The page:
Agility – Seven Advantages With Agile Projects
Agility is a trending topic but by no means a fad. The digital transformation is in full swing; more and more industries and companies, even outside of software development, are using elegant basic ideas. But some myths and prejudices against the “new” working methods are vehement.
After several years of agile transformation at interactive tools, we compare seven typical prejudices with our experiences. We find that they all apply and still have a positive influence on your project.
Customers Get Less
Yes, because more is not necessarily better. We want to work out the important and the effective and do it well. Agile working starts with evaluating and prioritizing: What are the features that bring the most benefit? Which user stories have the highest business value? That’s where
We start. There’s no point in doing a lot of unimportant things. A hundred features are no better than ten. Filtering out the most crucial ten and doing them well, that’s our job. Once we have designed and programmed them, it quickly becomes noticeable that 60 of the remaining features are unnecessary and need not be developed.
With Agile Projects, You Don’t Know What You’re Getting
We do not assume that we have the best ideas at the beginning of the project, but in the course of the cooperation: In conversations, through workshops, in designing, developing and testing, ideas will come to us—thoughts on how we can do things better. Because we work agile, we can also implement better ideas and not have to continue following a lousy plan made at the beginning of the project to achieve planning security.
The result: The website becomes different, different from the desired initial one. Customers don’t get what they imagined at the beginning. You get something better: something that solves the problems better is more feasible with the budget and benefits users more.
The Clients Do The Work Of The Agency
Yes, and it goes even further: they not only do the agency’s work, but they also make it even better. As an agency, we can’t do everything. We are experts in digitalization, design thinking, design, user experience, UX testing, code, scripting, templating, etc.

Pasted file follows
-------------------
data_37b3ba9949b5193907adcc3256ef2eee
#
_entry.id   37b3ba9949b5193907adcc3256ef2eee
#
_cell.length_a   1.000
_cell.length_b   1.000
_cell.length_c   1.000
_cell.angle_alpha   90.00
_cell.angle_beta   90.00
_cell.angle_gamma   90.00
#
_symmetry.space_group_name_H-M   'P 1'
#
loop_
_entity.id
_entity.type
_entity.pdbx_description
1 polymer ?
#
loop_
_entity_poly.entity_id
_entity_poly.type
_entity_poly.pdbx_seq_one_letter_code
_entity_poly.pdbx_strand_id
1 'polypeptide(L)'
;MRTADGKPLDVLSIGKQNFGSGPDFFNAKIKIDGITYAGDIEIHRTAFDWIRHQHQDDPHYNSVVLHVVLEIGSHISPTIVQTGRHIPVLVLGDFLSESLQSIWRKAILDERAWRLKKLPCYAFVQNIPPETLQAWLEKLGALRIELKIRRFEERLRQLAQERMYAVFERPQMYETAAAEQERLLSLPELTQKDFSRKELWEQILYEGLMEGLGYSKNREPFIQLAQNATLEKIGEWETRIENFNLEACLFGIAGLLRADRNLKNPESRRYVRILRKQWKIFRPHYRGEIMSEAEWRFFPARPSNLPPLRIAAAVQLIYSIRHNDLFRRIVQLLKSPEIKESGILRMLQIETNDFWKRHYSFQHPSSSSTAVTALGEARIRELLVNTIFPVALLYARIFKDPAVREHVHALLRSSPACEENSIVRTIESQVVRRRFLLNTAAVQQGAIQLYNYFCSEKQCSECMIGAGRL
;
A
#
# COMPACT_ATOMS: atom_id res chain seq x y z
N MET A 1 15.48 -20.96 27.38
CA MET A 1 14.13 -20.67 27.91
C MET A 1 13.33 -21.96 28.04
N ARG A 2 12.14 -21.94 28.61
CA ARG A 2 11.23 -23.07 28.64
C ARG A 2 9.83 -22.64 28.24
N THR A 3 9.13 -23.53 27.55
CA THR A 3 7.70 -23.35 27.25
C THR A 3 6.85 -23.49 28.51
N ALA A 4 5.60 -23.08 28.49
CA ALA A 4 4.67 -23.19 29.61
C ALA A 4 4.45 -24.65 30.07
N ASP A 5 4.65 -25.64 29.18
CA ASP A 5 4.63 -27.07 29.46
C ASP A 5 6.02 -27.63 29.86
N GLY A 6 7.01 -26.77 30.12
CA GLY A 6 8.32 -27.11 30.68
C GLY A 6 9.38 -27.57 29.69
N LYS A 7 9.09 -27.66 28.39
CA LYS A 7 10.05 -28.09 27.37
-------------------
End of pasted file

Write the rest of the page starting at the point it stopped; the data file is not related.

We understand little about many other things – at first. We bring in experts: you (the customers). Our customers are experts in their field. They have usually built up decades of experience and expertise. We admire, respect and use this.
If the expertise and cooperation of the customers are missing, we work alone; then the result remains far below its possibilities. Only if we mix both pieces of knowledge and work together will the project be successful in the end.
Customers Don’t Get What They Want
Most of the time, at the beginning of a project, customers have pretty clear ideas about what they want. This is good. Most of the time, however, this is not what they need. Their opinions are shaped by what they know. Their needs and assessments come from an internal view.
Agility helps us change perspectives, look from the outside, and put the users in the centre. Suddenly, the problems and needs are entirely different. The change of perspective leads us away from the original ideas and towards better design.
There Are Always Problems With Agile Working
Yes, right from the start. And that’s precisely what we want. Flushing problems up early and making them visible is a vital part of agile methods. We do not wish to conceal, ignore or sweep under the carpet misunderstandings and problems. When problems arise, it doesn’t mean we’ve done something wrong, or we’ve failed. Problems are normal. Have you ever had a project where there were no problems?
We know there will be problems. We allow problems. If we recognize them early, they are still small, and we can quickly solve them. So here we go with the issues!
As A Customer, I Have To Take Care Of An Agile Project Constantly
Yes, because in agile projects, customers are an integral part of the team. Your input is important to us. The customers carry the product vision, have the expertise in their field of expertise. Without their input, evaluation and prioritization, the final product will not realize its potential.
So if you don’t have time to invest at least 1-2 days a week and don’t care about the project, then don’t do an agile project.
Or the other way around: Are there things in your life that have become good without you having committed and cared?
Agility Produces So Many Errors
Yes, people make mistakes in classic structures and agile projects. However, they are part of the method when working agilely. Because we can learn something from every mistake. Every mistake makes us better for the next round, but only if we recognize it. A positive error culture relieves team members of the fear of making mistakes and opens up learning opportunities for the entire team.
Through regular testing, errors can be quickly found and corrected. The more mistakes we make, detect and fix, the better our product becomes.